black market. Underscoring international fear that the unrest in
regionally strategic Syria will spill over its borders, Lebanese who
support Assad and those backing the opposition are also buying up
weapons, Abu Ismail said.
Like other merchants, he doesn't have the ability to smuggle weapons
from other countries into Lebanon so he must try to find them from
the few sources that are left in Lebanon: Hezbollah, which has long
been backed by Syria, and others that support Assad.
When Syria pulled its troops out of Lebanon in 2005, it left behind
large caches of light weapons with Hezbollah and other pro-Assad
militias-turned-political parties. Now some of those weapons are
being stolen by members of these parties and sold to the merchants
who are supplying the rebels, the same scenario that is happening
between the Syrian army and the rebels.
Money, Abu Ismail said, trumps political loyalty.
But not always. Some of the ammunition and grenades have been
manipulated — filled with TNT — to explode inside the weapons,
killing the rebels, he and others have said. Other times the weapons
are just duds.
"It's happened a lot," he said.
From the merchants, the weapons are turned over to rebels, who
smuggle them across the border.
The rebel smugglers often carry more than 30 pounds of weapons or
ammunition strapped to their backs, and trek as far as 13 miles on
mountain trails, sometimes spending the whole night walking, said Abu
Sleiman, who spoke as he recovered in a northern Lebanese village
after being shot in the leg during clashes.
The smugglers switch up the trails regularly, and watch them around
the clock to ensure that the army doesn't plant them with mines,
which rebels say has been happening on the Lebanese and Turkish
borders. Human Rights Watch released a report last week calling for
the Syrian government to stop the mining, calling it "unconscionable."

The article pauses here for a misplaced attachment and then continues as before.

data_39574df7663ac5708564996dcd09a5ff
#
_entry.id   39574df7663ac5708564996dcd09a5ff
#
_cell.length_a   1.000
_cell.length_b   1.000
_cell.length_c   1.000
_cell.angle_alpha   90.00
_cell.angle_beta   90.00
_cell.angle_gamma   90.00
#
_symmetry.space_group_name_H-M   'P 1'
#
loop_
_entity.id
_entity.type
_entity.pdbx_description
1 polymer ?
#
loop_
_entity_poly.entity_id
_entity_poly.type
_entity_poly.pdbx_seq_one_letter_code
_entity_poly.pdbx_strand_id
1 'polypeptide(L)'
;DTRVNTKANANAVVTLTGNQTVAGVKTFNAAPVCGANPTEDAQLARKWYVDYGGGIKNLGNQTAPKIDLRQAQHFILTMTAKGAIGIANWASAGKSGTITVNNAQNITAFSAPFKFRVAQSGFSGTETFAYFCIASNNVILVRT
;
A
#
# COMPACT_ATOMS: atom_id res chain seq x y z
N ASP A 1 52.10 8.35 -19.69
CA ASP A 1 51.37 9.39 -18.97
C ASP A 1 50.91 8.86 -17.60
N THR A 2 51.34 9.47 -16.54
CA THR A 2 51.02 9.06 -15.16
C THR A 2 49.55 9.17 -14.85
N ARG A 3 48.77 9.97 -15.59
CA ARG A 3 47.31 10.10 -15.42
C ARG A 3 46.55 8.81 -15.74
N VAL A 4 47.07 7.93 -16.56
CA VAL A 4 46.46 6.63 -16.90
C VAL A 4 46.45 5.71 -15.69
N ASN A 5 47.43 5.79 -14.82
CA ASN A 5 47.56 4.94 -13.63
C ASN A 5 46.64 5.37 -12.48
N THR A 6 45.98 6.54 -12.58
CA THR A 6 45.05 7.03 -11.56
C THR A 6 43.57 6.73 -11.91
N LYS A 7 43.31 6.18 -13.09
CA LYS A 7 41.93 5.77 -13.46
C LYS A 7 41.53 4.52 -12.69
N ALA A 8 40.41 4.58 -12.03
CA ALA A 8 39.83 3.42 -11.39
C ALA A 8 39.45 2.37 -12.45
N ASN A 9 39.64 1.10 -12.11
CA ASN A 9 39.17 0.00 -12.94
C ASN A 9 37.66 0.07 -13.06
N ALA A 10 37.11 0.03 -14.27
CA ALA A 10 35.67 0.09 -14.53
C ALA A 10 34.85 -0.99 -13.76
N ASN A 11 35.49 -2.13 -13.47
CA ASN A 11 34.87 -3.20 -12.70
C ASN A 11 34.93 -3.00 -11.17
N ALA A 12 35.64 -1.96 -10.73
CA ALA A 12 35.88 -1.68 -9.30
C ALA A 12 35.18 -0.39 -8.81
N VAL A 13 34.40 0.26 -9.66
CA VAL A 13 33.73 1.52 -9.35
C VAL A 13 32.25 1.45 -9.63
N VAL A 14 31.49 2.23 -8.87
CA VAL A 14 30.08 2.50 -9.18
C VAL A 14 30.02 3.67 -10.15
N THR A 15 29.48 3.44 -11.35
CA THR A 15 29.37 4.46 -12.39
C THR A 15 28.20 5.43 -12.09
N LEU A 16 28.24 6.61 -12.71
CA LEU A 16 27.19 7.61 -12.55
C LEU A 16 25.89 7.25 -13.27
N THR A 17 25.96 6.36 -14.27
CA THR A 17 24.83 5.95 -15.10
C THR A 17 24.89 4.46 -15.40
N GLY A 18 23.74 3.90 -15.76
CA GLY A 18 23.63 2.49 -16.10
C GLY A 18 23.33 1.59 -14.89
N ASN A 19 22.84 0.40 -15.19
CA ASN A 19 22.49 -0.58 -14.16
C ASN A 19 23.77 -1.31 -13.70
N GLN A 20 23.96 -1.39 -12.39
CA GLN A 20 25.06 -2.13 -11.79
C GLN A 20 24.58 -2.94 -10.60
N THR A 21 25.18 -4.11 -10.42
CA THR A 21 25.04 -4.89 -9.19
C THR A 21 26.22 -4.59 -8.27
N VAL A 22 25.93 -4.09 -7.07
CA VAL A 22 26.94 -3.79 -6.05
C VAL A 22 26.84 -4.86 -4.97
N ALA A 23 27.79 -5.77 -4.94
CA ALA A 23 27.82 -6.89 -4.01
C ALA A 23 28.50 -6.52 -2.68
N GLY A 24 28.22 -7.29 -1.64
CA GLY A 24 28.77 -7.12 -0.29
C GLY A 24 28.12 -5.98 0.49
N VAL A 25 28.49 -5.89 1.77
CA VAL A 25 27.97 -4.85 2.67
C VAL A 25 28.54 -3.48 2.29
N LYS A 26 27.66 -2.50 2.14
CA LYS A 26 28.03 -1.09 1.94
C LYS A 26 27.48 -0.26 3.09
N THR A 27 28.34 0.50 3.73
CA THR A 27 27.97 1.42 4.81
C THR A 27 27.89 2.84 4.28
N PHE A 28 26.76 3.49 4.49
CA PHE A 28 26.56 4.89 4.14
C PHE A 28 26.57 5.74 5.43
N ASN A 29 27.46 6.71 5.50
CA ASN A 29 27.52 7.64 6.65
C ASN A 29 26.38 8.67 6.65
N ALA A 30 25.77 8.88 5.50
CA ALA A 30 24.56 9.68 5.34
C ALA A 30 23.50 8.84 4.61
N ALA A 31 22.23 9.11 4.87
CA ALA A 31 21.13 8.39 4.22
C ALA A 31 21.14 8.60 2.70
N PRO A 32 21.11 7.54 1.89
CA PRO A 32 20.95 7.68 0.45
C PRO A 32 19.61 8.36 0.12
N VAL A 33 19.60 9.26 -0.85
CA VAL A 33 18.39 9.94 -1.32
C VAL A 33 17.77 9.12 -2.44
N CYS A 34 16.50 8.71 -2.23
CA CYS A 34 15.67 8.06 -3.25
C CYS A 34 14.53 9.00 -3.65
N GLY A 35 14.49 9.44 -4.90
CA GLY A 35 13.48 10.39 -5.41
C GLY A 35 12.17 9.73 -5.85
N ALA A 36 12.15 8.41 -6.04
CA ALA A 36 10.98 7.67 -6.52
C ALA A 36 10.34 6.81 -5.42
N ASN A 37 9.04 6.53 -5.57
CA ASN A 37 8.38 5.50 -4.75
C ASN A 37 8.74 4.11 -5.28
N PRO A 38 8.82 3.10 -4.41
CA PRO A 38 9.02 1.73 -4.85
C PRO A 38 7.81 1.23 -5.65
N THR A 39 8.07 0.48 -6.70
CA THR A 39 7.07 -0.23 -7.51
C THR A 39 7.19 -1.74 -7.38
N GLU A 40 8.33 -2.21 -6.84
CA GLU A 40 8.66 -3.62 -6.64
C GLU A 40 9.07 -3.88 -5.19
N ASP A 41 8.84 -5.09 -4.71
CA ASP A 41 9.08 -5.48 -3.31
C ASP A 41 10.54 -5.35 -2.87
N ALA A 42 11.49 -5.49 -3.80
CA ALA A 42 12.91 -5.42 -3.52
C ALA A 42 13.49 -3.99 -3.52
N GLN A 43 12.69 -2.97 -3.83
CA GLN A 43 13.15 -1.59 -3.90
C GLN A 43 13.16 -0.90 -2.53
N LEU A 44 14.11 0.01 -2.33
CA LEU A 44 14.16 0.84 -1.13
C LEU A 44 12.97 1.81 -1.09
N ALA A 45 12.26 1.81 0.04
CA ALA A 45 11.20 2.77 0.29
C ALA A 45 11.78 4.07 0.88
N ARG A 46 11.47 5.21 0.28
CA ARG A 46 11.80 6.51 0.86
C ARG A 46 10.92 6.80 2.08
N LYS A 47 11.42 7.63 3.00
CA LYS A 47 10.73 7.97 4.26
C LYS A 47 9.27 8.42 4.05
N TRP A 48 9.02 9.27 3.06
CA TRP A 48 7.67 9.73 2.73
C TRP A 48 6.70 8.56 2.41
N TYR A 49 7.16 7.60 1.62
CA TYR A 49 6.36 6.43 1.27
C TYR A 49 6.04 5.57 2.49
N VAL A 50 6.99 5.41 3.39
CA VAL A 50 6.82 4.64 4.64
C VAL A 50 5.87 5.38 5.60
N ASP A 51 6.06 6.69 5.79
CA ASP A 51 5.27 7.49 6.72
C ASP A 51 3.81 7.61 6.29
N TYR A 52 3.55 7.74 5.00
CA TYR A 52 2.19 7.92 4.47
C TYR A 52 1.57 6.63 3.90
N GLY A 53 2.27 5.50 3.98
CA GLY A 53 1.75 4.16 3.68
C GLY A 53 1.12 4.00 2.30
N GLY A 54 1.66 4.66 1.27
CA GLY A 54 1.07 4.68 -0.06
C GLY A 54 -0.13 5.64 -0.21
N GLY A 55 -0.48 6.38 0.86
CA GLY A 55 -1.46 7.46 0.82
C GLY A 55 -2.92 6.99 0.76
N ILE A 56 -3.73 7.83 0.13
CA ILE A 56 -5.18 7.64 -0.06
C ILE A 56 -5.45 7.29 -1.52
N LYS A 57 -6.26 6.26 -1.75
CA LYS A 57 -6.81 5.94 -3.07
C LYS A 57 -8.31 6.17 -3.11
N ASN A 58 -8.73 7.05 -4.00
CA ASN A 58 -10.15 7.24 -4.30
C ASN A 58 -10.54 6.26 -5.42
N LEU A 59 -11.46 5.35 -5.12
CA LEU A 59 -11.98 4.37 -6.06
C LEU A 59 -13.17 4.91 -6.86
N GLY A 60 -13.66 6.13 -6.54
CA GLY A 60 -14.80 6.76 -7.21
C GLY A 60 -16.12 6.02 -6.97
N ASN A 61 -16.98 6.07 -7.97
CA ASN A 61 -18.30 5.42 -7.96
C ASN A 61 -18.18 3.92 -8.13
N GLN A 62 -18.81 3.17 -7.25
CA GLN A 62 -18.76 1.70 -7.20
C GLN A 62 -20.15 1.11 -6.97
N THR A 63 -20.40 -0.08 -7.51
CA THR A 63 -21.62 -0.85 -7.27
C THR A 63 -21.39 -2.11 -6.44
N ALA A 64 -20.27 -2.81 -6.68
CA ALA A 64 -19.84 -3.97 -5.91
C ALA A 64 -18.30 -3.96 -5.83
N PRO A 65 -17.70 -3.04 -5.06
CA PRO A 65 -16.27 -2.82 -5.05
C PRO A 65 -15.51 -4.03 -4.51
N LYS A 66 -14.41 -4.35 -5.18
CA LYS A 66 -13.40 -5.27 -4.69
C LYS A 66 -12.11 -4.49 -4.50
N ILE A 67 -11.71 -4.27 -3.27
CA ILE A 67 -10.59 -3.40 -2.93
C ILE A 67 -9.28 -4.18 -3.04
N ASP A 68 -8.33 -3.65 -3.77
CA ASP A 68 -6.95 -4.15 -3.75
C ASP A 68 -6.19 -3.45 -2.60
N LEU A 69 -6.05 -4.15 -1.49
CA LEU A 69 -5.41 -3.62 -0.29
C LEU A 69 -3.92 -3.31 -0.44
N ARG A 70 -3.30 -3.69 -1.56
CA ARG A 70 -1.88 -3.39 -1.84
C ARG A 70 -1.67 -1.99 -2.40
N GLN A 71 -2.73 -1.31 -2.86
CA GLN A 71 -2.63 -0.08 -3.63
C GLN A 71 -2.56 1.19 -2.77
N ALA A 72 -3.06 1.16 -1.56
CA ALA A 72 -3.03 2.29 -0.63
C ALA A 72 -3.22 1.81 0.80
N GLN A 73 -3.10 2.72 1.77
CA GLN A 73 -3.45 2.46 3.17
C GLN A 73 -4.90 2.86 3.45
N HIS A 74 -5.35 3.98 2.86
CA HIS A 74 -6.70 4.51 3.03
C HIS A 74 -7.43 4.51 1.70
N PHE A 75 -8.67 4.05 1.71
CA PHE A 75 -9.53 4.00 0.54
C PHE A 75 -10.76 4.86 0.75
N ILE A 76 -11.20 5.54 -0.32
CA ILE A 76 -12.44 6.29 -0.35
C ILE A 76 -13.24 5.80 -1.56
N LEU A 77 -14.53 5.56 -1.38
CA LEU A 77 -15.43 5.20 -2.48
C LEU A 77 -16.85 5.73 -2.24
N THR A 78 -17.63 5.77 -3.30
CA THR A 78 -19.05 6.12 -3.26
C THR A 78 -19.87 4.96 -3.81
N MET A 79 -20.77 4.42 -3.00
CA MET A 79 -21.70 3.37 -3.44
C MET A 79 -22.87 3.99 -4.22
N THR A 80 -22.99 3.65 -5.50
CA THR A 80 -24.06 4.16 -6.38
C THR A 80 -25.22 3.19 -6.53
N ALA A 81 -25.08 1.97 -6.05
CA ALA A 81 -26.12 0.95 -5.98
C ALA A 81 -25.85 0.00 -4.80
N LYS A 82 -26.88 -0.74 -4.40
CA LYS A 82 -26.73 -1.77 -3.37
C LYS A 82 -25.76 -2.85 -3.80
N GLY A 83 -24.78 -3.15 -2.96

Smuggling from Lebanon to Syria dates to the early 1980s, when then-
President Hafez Assad, Bashar's father, imposed austerity measures to
tightly control the economy and maintain self-sufficiency amid
growing international tension, Al-Azm said.
Imports were severely restricted, and everyday items such as tissues
and diesel or washing machines and furniture were smuggled from
Lebanon, he said.
Customs officers and local security officials were bribed to look the
other way as a constant stream of products made their way into the
Abu Adnaan, a 27-year-old with spiky, gelled hair, said he has been
helping smuggle things such as medicine and diesel since he was 13.
When the uprising began in March 2011, he was working in piracy
security off the coast of Somalia. But by late April, he was in
Tripoli buying weapons.
"It was obvious from the beginning it was going to end up like this.
I said no peaceful, no nothing," said Abu Adnaan, who is from a
rebellious Damascus suburb. "I began buying weapons before the
revolution became armed."
But he, like other merchants, has found hardly any heavy weapons; he
says he bought a few shoulder-fired missiles but has been unable to
find any antitank or antiaircraft rockets on the black market. Even
the light weapons have become scarce.
When he first began buying ammunition, he could easily get 10,000
rounds at a time. Now he has trouble finding 4,000 over a few days.
But even as the supply has dwindled, the need has increased as the
regime's forces have intensified an offensive in Homs, Hama and
Idlib, increasingly using tanks and helicopters.
"If there aren't weapons on the ground, the revolution will…." said
Abu Sleiman, trailing off. "The killing will continue."